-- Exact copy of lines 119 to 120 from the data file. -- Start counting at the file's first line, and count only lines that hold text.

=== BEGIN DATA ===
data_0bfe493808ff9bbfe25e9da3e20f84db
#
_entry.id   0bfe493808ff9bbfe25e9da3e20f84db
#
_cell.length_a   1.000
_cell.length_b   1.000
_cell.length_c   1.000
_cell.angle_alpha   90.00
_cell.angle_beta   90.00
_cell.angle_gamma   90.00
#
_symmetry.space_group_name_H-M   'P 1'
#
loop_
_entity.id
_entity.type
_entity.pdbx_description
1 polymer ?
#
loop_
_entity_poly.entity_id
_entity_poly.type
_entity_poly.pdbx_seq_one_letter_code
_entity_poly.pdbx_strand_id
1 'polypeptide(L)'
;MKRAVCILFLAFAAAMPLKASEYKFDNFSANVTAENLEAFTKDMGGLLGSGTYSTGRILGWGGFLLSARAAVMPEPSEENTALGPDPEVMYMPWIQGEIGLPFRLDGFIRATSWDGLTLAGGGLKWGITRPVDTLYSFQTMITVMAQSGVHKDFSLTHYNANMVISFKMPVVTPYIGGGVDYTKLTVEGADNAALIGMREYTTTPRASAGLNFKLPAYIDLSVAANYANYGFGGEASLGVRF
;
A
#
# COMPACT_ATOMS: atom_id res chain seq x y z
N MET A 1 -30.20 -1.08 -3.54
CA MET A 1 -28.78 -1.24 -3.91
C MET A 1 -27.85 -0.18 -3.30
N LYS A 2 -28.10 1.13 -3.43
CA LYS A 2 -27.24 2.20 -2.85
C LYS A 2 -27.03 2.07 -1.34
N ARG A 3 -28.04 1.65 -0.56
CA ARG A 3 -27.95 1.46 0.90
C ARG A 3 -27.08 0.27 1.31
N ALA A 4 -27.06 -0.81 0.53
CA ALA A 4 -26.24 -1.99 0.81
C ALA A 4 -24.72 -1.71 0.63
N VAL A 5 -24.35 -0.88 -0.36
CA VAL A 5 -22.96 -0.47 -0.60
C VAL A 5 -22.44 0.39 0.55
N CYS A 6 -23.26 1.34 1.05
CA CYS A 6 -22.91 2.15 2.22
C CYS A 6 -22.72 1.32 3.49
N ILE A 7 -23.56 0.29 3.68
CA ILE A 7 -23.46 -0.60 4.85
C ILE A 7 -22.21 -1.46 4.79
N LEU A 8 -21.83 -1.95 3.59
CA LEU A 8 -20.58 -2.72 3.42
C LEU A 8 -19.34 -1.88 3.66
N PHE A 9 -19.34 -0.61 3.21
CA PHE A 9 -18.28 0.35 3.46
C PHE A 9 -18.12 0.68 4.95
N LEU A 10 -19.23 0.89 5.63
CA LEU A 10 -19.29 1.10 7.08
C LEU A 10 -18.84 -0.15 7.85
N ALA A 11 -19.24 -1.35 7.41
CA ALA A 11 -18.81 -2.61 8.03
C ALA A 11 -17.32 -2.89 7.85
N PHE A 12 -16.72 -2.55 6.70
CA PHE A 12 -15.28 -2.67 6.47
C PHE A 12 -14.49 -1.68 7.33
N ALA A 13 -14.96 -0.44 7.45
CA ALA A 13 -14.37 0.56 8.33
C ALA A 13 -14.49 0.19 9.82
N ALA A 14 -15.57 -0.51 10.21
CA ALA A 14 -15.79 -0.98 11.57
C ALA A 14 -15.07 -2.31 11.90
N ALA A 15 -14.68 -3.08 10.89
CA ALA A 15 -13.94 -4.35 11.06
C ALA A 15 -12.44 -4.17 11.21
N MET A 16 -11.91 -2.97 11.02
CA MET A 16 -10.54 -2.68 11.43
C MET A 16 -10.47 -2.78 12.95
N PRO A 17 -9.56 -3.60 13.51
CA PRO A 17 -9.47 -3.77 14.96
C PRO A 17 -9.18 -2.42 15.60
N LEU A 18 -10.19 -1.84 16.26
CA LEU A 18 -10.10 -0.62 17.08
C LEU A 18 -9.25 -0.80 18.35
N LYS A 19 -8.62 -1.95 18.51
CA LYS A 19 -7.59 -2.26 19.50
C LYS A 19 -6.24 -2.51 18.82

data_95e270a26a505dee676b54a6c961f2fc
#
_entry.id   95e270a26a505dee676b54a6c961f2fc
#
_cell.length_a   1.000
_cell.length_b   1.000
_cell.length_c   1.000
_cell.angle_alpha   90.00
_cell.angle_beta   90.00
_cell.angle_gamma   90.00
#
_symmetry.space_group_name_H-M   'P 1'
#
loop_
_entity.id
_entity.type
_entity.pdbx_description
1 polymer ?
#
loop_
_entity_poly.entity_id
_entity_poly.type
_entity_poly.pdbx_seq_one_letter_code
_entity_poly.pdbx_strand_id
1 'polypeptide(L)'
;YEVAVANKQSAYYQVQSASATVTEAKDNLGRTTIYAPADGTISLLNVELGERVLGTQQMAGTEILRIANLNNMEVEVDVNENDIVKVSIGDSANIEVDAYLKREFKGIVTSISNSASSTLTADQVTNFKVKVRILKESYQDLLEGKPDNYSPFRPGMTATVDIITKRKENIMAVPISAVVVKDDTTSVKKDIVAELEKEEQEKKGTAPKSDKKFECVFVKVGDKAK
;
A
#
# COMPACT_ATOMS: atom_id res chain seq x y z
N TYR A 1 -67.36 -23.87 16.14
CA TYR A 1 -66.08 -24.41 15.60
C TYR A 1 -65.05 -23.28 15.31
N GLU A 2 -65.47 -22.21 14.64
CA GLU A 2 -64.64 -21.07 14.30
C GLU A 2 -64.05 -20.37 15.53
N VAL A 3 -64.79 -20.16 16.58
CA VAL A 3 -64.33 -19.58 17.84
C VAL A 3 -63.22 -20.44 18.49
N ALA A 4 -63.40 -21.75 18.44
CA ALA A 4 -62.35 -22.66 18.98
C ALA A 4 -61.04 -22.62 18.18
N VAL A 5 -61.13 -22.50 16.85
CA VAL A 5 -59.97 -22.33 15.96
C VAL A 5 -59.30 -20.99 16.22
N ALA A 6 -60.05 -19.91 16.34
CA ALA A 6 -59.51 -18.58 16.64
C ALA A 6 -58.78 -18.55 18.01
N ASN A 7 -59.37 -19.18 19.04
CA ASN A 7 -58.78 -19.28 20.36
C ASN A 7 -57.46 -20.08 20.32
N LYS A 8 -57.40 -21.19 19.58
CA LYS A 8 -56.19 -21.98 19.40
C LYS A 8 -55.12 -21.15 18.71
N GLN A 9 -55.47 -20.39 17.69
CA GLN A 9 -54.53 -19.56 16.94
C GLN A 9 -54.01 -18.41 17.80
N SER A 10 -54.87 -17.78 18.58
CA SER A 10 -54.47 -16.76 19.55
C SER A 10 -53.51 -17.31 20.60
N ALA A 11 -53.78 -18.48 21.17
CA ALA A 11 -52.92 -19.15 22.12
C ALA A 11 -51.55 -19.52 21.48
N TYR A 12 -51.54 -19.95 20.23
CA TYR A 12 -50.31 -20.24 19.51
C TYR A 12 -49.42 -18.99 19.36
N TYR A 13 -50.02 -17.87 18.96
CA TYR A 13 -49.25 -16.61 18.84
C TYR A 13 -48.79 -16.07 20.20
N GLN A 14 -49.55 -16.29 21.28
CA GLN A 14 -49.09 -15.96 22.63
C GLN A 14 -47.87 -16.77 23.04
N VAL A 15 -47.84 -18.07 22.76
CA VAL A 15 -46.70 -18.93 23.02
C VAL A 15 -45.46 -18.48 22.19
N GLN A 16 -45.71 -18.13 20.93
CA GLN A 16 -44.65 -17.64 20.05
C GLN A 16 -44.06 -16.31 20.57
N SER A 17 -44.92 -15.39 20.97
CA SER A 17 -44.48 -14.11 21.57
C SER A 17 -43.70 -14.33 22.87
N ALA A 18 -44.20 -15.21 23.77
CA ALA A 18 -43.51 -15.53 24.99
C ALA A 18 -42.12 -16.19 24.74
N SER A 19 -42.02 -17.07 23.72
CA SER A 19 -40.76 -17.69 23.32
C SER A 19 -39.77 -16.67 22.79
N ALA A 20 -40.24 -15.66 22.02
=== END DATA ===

CA TYR A 1 -66.08 -24.41 15.60
C TYR A 1 -65.05 -23.28 15.31